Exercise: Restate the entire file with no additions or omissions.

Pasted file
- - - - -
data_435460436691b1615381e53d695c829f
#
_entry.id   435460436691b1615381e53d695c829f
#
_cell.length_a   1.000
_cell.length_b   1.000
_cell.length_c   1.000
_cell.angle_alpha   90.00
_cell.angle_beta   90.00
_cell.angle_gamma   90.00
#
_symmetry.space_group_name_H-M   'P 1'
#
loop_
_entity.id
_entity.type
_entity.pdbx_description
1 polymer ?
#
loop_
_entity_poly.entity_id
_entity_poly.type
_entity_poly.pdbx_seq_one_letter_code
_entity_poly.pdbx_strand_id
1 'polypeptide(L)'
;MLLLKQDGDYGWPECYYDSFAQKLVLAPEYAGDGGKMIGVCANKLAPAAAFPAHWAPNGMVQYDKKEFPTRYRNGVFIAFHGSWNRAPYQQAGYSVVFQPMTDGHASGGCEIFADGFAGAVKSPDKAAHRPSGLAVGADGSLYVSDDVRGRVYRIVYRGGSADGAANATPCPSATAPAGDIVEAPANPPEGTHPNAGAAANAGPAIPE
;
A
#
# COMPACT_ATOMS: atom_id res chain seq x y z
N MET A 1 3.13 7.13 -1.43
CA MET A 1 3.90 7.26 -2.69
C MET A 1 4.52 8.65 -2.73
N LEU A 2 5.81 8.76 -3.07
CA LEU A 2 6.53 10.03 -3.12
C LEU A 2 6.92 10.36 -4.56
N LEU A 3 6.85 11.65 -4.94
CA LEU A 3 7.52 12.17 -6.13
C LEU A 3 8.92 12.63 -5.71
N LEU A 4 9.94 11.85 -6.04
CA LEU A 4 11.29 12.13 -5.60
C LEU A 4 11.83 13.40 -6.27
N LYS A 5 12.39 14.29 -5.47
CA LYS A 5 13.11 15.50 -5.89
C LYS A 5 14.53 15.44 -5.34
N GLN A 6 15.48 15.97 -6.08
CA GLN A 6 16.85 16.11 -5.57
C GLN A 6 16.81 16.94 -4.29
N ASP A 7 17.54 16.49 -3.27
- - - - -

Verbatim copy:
data_435460436691b1615381e53d695c829f
#
_entry.id   435460436691b1615381e53d695c829f
#
_cell.length_a   1.000
_cell.length_b   1.000
_cell.length_c   1.000
_cell.angle_alpha   90.00
_cell.angle_beta   90.00
_cell.angle_gamma   90.00
#
_symmetry.space_group_name_H-M   'P 1'
#
loop_
_entity.id
_entity.type
_entity.pdbx_description
1 polymer ?
#
loop_
_entity_poly.entity_id
_entity_poly.type
_entity_poly.pdbx_seq_one_letter_code
_entity_poly.pdbx_strand_id
1 'polypeptide(L)'
;MLLLKQDGDYGWPECYYDSFAQKLVLAPEYAGDGGKMIGVCANKLAPAAAFPAHWAPNGMVQYDKKEFPTRYRNGVFIAFHGSWNRAPYQQAGYSVVFQPMTDGHASGGCEIFADGFAGAVKSPDKAAHRPSGLAVGADGSLYVSDDVRGRVYRIVYRGGSADGAANATPCPSATAPAGDIVEAPANPPEGTHPNAGAAANAGPAIPE
;
A
#
# COMPACT_ATOMS: atom_id res chain seq x y z
N MET A 1 3.13 7.13 -1.43
CA MET A 1 3.90 7.26 -2.69
C MET A 1 4.52 8.65 -2.73
N LEU A 2 5.81 8.76 -3.07
CA LEU A 2 6.53 10.03 -3.12
C LEU A 2 6.92 10.36 -4.56
N LEU A 3 6.85 11.65 -4.94
CA LEU A 3 7.52 12.17 -6.13
C LEU A 3 8.92 12.63 -5.71
N LEU A 4 9.94 11.85 -6.04
CA LEU A 4 11.29 12.13 -5.60
C LEU A 4 11.83 13.40 -6.27
N LYS A 5 12.39 14.29 -5.47
CA LYS A 5 13.11 15.50 -5.89
C LYS A 5 14.53 15.44 -5.34
N GLN A 6 15.48 15.97 -6.08
CA GLN A 6 16.85 16.11 -5.57
C GLN A 6 16.81 16.94 -4.29
N ASP A 7 17.54 16.49 -3.27